Now the general consensus from Blytonites is that Five Are Together Again is one of the weakest series endings to come from Blyton, and that it really isn’t the best adventure the Five could have ended on. If you think the book is poor, then maybe its easier to understand why there are so many changes to the script in this one. Its almost like a completely new adventure based on the bones of the original – a little like Five Have a Wonderful Time – except no broken leg had to be accommodated this time.
So many of you know that the basis of this book is; the Kirrin cousins go to stay with Tinker Hayling because George’s parents are in quarantine for scarlet fever because Joan the cook has come down with the illness. However in the 90s adaptation the children have just been sent to stay with Tinker while his father stays with the Kirrins as the two professors need to work. The Five and Tinker are left without adult supervision as the Hayling’s cook/housekeeper is no where to be seen! Once again it’s left to Julian to be the responsible one, making Marco Williamson’s Julian even harder to like as he assumes the air of superiority. It really doesn’t help the case for Julian not being seen as a bossy boots at all!
The biggest change to the story line is the introduction of the Japanese garden, where a lot of the action seems to take place in the adaptation. In the book Kirrin Island is the destination chosen by George to hide the papers that had been stolen. The Japanese garden doesn’t seem even half as safe as Kirrin Island does, even if you know the end of the story (I must admit I have a hazy memory of it but I haven’t read it in years) but I suspect the change in story had to come from the fact that the production company Zenith had pulled out of the series by the time the second series came around. So the use of some of the sets was pulled, which obviously made it harder to follow some of the story lines to a T.
The framework of the plot is there, but there is a lot that just doesn’t feel right. It doesn’t really flow, and the weakest book seems to have translated into the weakest TV episode. The use of the chimp Charlie was very well done – he wasn’t over or under used but his comic element wasn’t really there mostly I suppose because of time. Even with a poor plot like Together Again, 25 minutes is not enough to convey the proper comedic timings or various characters. There are some good scenes in the book of flare ups between Tinker and the others, not to mention Jenny the housekeeper and Professor Hayling. Also the discovery of the ransacked study in the tower at the bottom of the Hayling’s garden is much less dramatic than in the books. Instead of an anguished howl from the professor it’s sort of met by flat disbelief from the Five who discover the mess.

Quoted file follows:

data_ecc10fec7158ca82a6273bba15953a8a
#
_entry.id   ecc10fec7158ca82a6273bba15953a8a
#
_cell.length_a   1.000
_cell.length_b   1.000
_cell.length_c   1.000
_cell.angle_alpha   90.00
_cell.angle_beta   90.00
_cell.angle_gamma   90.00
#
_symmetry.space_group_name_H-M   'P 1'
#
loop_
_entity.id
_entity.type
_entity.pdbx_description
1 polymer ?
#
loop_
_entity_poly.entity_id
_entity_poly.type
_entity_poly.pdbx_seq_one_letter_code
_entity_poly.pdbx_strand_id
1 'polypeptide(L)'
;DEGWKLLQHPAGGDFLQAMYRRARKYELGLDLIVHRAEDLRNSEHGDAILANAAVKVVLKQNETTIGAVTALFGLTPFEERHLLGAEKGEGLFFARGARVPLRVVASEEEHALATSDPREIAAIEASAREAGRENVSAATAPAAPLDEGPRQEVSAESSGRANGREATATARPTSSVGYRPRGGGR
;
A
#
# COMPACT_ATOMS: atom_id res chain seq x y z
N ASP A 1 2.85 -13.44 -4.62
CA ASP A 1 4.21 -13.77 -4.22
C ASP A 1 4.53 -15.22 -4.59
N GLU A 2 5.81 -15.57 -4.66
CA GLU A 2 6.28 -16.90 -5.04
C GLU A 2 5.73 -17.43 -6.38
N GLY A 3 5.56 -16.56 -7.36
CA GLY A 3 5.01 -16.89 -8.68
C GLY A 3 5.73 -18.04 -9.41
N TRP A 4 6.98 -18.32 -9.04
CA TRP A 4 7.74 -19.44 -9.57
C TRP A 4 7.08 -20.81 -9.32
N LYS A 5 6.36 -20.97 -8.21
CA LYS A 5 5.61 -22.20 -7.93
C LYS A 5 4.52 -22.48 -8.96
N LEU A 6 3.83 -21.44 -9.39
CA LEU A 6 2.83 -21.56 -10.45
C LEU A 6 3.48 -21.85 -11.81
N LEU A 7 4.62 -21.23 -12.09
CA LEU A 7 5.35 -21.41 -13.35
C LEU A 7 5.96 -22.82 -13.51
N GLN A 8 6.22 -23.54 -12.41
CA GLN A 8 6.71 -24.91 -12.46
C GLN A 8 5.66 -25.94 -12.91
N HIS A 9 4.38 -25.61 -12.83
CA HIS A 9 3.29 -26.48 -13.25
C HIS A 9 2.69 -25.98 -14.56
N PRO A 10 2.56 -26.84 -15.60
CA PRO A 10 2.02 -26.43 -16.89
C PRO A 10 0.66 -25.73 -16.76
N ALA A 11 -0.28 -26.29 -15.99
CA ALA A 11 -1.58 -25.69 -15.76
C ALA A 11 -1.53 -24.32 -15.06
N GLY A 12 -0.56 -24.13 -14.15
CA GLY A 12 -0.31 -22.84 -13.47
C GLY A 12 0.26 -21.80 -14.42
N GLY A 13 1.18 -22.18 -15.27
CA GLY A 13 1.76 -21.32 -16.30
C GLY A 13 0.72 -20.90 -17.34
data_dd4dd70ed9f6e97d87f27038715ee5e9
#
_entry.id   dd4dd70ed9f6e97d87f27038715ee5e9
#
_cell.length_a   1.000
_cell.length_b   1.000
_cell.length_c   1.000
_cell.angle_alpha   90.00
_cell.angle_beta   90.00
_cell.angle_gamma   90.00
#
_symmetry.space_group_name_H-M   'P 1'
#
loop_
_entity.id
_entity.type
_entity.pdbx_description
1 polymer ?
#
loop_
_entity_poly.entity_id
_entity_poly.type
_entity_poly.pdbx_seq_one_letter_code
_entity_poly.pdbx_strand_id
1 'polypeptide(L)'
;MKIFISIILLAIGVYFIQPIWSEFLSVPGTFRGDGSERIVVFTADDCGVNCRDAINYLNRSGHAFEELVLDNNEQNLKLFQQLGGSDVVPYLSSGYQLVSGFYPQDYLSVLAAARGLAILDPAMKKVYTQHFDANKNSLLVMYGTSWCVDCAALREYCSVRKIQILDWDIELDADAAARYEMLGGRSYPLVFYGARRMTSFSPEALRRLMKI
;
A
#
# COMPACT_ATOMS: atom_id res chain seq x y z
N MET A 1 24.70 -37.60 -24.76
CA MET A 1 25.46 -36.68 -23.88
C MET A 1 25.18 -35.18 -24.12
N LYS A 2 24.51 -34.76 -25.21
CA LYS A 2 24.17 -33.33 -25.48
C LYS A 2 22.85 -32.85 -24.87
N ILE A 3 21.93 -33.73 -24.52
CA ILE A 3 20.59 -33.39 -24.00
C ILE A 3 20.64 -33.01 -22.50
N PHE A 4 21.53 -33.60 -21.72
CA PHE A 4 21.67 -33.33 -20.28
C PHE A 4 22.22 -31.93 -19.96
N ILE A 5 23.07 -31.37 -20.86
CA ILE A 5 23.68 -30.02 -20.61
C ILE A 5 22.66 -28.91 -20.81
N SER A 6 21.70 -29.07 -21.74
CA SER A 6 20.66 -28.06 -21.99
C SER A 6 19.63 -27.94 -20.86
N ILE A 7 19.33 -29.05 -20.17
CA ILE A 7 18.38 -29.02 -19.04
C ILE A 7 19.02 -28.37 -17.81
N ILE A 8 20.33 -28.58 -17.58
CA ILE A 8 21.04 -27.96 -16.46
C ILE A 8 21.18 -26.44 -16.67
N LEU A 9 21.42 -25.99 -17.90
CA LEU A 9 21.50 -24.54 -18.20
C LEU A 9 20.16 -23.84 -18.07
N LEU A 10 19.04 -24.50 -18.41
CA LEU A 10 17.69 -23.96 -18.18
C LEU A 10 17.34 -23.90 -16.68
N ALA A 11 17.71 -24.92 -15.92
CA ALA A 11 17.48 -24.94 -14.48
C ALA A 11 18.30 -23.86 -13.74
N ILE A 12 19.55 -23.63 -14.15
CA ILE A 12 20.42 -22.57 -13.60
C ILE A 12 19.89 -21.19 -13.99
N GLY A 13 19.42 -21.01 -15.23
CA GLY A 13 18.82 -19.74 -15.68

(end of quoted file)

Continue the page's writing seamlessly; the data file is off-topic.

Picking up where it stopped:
Tinker also seems to have lost a few brain cells in this one and starts acting like a child once again, even though he is clearly as old as the rest of the Five. I would like to take a moment here to note that James Tomlinson is one of the only guest stars to return over the two series. He appears once in Demon’s Rocks which is in series one and then again in this episode which is filmed in series two. The rest of the guest stars, if they gave reoccurring episodes are kept within the same series. I wish I knew why! In fact the change in Five Have a Wonderful Time from Jo to Sniffer is still a mystery to me (however, you can see my theory to why that would have taken place here).
There is the added distraction and farce of the two Tapper clowns who just seem to be scene stealers, and though it doesn’t take much, give Anne the creeps until she mysteriously decides that they’re all right at the end of the episode. I’m pretty sure that the clowns don’t appear much in the books (Fiona’ll tell me if I’m wrong I’m sure!) so they seem rather an odd choice to add into an already skewed episode.
As ever the Five come through and it’s all laughs at the end. You may be able to tell I am not a huge fan of this particular episode or book for that matter and that is rare for me. I do feel, however, that you just can’t win them all, and this is one that was possibly better somewhere in the middle of the series than at the end of it. We needed a more dramatic ending I think, something that really sends the series of books and TV shows off with a good shove! Fingers crossed for a still to be discovered hidden book somewhere that rounds it off? I know I’d enjoy that!
So that concludes my Famous Five 90s style blogs. If you’re still interested I may look at the 70s episodes compared to the books. Let me know in the comments if that’s worth me doing!